problems driving IN-4 Nixie with MPSA42 transistors

Discussion in 'The Projects Forum' started by Bp_968, Apr 15, 2014.

  1. Bp_968

    Thread Starter New Member

    Dec 25, 2013
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    Here is the circuit on the breadboard: [​IMG]

    what happens is all the digits "sort of" light up as soon as I supply the HV to it. You can still see it cycling through the digits like the test program I wrote is telling it too, but they seem to all be getting a little power regardless. I unplugged all the wires from the microcontroller and it still lights up most of the digits.

    Is it possible that its simply not going to be happy (and work) on a breadboard with voltages of 170-190v? I was able to test it before on a breadboard with a couple of button switches and I could manually light up individual digits flawlessly that way. but the time I did that I used a different breadboard and the IN4 was connected by leads instead of being plugged into the BB itself.

    Thanks!
     
  2. AnalogKid

    Distinguished Member

    Aug 1, 2013
    4,518
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    picture didn't come through.

    ak
     
  3. SgtWookie

    Expert

    Jul 17, 2007
    22,182
    1,728
    Here is a datasheet for the MPSA42:
    http://www.onsemi.com/pub_link/Collateral/MPSA42-D.PDF
    With the flat face of the transistor facing towards you and the leads pointing down, the emitter is on the left, base in the center. Did you happen to get the leads switched around? If so, you have exceeded the Emitter-Base breakdown voltage (Vebo) by a considerable margin, and those transistors are damaged if not destroyed outright.

    Photo of circuit:
    [​IMG]
     
  4. Bp_968

    Thread Starter New Member

    Dec 25, 2013
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    Thanks for reposting the image, apparently this forum doesn't like using the dropbox "share" links (or dropbox has changed them up so they no longer work properly in forums).

    I'll pull all the transistors and try them one at a time and see if that corrects the problem (at least if i did kill them their pretty cheap, lol).

    Thanks!

    Ben
     
  5. Bp_968

    Thread Starter New Member

    Dec 25, 2013
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    So the transistors were fine (except one of them) but the problem seemed to be that I didn't have a common ground? The 5v was being provided by a separate AC/DC adapter then the HV was coming in on and I didn't tie the grounds together. As soon as I connected the grounds together on both of them everything worked fine.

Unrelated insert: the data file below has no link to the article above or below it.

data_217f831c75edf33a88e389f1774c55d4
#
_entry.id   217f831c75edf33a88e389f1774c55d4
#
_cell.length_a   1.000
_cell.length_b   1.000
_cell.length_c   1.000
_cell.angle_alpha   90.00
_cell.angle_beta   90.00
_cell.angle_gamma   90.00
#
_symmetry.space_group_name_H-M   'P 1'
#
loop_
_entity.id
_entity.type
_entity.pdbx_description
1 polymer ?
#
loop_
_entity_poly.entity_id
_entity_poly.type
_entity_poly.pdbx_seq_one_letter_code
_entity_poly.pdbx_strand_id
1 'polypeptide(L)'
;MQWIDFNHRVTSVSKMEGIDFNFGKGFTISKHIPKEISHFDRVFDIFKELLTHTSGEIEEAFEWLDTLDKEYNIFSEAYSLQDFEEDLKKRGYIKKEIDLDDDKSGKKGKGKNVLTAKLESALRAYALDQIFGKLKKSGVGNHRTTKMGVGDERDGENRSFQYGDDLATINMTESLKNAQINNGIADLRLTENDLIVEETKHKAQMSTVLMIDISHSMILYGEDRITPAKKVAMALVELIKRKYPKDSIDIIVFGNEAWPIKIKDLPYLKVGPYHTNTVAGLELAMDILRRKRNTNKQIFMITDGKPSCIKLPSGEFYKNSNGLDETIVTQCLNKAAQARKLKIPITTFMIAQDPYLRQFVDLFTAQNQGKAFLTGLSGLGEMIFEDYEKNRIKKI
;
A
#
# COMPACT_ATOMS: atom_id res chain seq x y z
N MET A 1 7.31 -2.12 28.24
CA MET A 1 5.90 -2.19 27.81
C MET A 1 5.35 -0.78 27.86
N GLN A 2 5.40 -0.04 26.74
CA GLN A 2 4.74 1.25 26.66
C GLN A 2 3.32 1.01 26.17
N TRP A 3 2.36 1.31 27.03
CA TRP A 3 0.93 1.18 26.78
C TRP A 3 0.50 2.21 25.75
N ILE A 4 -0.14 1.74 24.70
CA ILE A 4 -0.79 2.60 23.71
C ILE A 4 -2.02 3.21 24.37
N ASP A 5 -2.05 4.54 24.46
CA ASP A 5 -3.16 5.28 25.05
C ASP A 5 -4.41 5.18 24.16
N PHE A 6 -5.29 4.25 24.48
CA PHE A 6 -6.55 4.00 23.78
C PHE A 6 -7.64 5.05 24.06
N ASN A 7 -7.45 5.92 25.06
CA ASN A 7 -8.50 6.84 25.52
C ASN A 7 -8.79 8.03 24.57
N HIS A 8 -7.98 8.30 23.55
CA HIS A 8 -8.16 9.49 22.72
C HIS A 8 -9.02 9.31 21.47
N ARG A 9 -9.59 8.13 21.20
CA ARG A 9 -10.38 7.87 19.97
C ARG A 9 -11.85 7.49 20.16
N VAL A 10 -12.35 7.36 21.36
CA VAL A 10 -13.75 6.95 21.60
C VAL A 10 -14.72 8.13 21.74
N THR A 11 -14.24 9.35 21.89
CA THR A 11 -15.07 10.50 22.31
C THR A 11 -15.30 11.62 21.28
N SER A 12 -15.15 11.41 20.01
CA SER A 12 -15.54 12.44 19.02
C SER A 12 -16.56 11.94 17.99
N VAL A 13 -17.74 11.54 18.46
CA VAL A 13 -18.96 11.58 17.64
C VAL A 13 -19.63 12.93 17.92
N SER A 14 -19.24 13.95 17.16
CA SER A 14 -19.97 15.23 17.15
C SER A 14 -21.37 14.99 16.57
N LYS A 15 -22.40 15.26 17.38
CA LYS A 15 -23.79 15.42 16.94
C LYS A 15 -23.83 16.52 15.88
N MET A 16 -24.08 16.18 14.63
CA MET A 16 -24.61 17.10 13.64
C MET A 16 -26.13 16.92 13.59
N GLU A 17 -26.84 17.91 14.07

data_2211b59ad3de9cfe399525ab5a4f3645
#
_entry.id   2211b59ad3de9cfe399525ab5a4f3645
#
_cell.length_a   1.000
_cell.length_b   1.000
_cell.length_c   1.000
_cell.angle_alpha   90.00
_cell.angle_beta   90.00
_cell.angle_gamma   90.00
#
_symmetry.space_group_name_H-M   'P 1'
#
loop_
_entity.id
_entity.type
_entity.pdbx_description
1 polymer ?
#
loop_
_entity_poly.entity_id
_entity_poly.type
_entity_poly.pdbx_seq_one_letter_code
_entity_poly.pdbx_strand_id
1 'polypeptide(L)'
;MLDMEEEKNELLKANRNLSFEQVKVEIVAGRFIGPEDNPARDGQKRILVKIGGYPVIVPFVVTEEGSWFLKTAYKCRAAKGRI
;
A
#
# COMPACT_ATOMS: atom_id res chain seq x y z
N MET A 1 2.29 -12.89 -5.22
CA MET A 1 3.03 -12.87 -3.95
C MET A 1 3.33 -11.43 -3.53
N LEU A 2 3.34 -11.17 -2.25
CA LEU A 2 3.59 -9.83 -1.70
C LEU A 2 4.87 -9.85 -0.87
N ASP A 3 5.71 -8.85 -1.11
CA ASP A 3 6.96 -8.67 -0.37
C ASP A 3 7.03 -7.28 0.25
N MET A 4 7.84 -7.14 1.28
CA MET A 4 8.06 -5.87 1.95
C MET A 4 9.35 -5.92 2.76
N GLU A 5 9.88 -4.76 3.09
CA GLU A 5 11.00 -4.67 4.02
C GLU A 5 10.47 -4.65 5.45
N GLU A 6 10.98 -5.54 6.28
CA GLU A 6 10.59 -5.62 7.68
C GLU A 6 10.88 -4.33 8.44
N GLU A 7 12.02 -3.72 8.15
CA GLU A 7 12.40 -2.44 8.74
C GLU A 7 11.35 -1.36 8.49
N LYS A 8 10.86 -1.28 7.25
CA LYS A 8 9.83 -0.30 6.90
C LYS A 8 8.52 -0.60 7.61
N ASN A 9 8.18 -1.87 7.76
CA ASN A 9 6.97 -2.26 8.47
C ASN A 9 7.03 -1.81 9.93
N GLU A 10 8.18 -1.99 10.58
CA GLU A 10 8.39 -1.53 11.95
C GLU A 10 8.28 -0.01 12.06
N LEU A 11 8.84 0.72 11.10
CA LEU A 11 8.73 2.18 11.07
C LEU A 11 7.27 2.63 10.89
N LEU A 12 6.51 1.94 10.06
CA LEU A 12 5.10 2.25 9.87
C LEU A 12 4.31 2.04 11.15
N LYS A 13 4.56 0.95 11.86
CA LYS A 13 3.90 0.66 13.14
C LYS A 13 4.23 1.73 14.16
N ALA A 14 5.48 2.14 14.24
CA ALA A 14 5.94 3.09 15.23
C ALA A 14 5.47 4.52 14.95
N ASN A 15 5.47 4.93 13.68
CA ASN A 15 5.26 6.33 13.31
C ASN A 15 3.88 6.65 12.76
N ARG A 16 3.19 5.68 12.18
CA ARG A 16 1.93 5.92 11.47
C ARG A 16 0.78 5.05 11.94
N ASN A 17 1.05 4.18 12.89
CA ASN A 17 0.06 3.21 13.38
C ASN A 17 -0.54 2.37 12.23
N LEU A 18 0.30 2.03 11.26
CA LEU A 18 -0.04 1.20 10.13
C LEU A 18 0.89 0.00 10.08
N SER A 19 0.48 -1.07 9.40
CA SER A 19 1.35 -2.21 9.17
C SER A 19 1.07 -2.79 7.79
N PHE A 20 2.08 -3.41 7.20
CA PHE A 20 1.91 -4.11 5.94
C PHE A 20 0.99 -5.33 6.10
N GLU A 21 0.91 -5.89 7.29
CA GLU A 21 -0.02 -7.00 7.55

I'll be honest, I'm a hobbiest and newb and am not exactly sure what I "fixed". What's going on here that created a problem?

    Thanks!
     
  6. #12

    Expert

    Nov 30, 2010
    16,257
    6,762
    Schematics mean an awful lot here. If you had posted the schematic, several more people might have understood what you needed.

    Grounds are a science unto themselves. After you get through the basics of, "everyone has to know where ground is" you learn about multiple ground loops causing errors, ground current pulses causing errors, frequency dependent ground errors, ground loops radiating like antennas, and a bunch of other stuff. Enjoy the simple stuff. The more you play, the more you will learn.
     
  7. Bp_968

    Thread Starter New Member

    Dec 25, 2013
    21
    0
    I can barely read schematics at this point, much less make them for everything I toss onto a breadboard. :) I was mainly just proving to myself that everything worked and that I had at least a basic idea of how to make the device light up and to make it do that with commands from a microcontroller. Now that I know it all works and I have a better idea of how/why, I'll probably make up some schematics/PCB designs for a basic socket/board for the IN-4 tubes and post them on here to be looked at before I order them.

    The ultimate goal is a clock of some kind using them but I think a module that contains the IN-4 socket and transistors is a better idea then one giant board to hold all 4-6 tubes. At least with the "modules" you can use them on things other then a clock should you so desire.
     
  8. SgtWookie

    Expert

    Jul 17, 2007
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    1,728
    Glad you figured out the problem. :)

    Before you start drawing schematics for your modules, have a read through here:
    http://www.electricstuff.co.uk/count.html
    and in particular, read through Ronald Dekker's great site:
    http://www.dos4ever.com/
    There are many articles on Ronald's site that directly pertain to your Nixie desires!
    I happen to have a variety of Nixie tubes myself, and have been considering various options...
     
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